This is one of my favorite modern finance quotes on bubbles because it encapsulates so well why there is still momentum in this crypto bubble even after an even casual reading of the news will tell you that everyone and their grandparents believes it's a bubble.

My bet is that heavy regulation in a market where there is heavy trading (e.g. USA, Japan, Korea) will be the blow that bursts this, but as with everything in public markets, who knows?


This is stupid, i'm saying that as someone that holds a small amount. People are just speculating ,instead of adopting ,and undermining it's utility.


I really hope that the lightning network (which had its first successful test a day ago) will end this speculation bubble (by enabling fast microtransactions). Currently BTC is not suitable for general trading, the transaction fees are too high. But I really would like to be able to pay for things using BTC, online or in stores.


The price of BTC went up by $2k USD in 2 hours this morning. Why would anyone want to use it to buy something when there's a good chance it'll be worth more in a day or so?


And conversely, it just fell by $3,000 in 20 minutes. Why would anyone accept it for a purchase when there's a good chance it'll be worth substantially less not long after?


I think that is their point. It would be nice if BTC would stabilize so that it can actually be used for purchasing something other than USD.


Keep in mind, the change in $ isn't important, it's the percentage change over time and the variance.


The technical implementation of the lightning network is neat, but I swear at a high level it feels like we're just re-implementing modern money.

Once upon a time when we realized shuffling around gold bars was slow, expensive, and a pain in the ass, we created a much more liquid network on top of the gold, and called it the dollar.

How long until lightning network runs into limitations due to the fixed supply of gold, err I mean bitcoin, and abandons the "bitcoin standard"?


What level of volatility would be acceptable for you to begin transacting in bitcoin?

Imagine you bought a coffee with BTC for $3 in 2014. How much did you really pay for that coffee?


Not more than current fiat currency volatility (say, USDEUR or EURCHF). If I transfer 1000 USD to my bitcoin (or LN) wallet at the beginning of the month, I want it to remain roughly stable till the end of the month, so I can easily pay for stuff throughout the month without worry about loosing half of it.


The purist would say $0 because you paid for it in BTC


A central bank is governed by a nation state who just speculate in how they keep and expand their power.

This is the first time a truly global, decentralized and truly always on digital store of value has been accomplished.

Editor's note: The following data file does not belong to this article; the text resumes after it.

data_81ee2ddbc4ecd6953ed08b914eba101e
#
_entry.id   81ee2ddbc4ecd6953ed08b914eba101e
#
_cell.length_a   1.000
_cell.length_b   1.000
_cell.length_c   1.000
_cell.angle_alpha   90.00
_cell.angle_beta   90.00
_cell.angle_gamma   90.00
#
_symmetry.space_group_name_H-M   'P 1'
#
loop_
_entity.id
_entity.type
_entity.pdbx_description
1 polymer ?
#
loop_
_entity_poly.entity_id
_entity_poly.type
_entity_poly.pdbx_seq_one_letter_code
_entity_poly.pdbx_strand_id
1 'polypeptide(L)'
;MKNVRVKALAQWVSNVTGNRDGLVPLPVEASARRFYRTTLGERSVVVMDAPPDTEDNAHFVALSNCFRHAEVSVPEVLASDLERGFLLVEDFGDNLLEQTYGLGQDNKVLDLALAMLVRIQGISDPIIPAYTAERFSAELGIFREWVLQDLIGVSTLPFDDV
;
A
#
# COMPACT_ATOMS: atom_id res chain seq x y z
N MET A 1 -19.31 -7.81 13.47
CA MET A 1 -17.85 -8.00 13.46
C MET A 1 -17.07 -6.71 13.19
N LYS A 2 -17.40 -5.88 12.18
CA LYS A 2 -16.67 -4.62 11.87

This is a big thing and the current price is nothing compared to the future prospect of this.


Yet the solution Bitcoin supporters have to slow transactions etc. is Lightning network which in principle makes transactions centralized.


What utility? It has no intrinsic value.


It has no utility, only intrinsic value.


It has no intrinsic value, just utility.


The value of something is what somebody will pay for it.

If you disagree with this, I challenge you to give an example of something that fits your description of intrinsic value. That is, something that would still have “value” even if nobody in the world were willing to pay for it.


Arable land, antibiotics. The latter would be worth many many times the value of gold in a post-collapse scenario.


food

air

water

sunlight

sex


People are willing to pay for all of these things.


That's the opposite of what chatmasta asked for.


iron, can be made in to plows or swords.


There is a 0% chance that I turn raw iron into a plow or sword. It has _no_ intrinsic value.

If I received iron in trade for some goods/services the _only_ value it would have is as currency.


You could leave a piece in a pot as you're making soup if you are iron deficient. https://en.wikipedia.org/wiki/Lucky_iron_fish


But if I already consume enough dietary iron, then the iron has no value.

How can this be if it is supposed to have intrinsic value?

Either I literally always need to consume more iron or the iron has no intrinsic value.


In bitcoin's case it is a liquid global asset, this has never happened before, this allows it to be used as collateral globally which is what SALT enables. This is one innovation driven by speculation. Without speculation you wouldn't have the liquidity, and it would be a bad collateral system.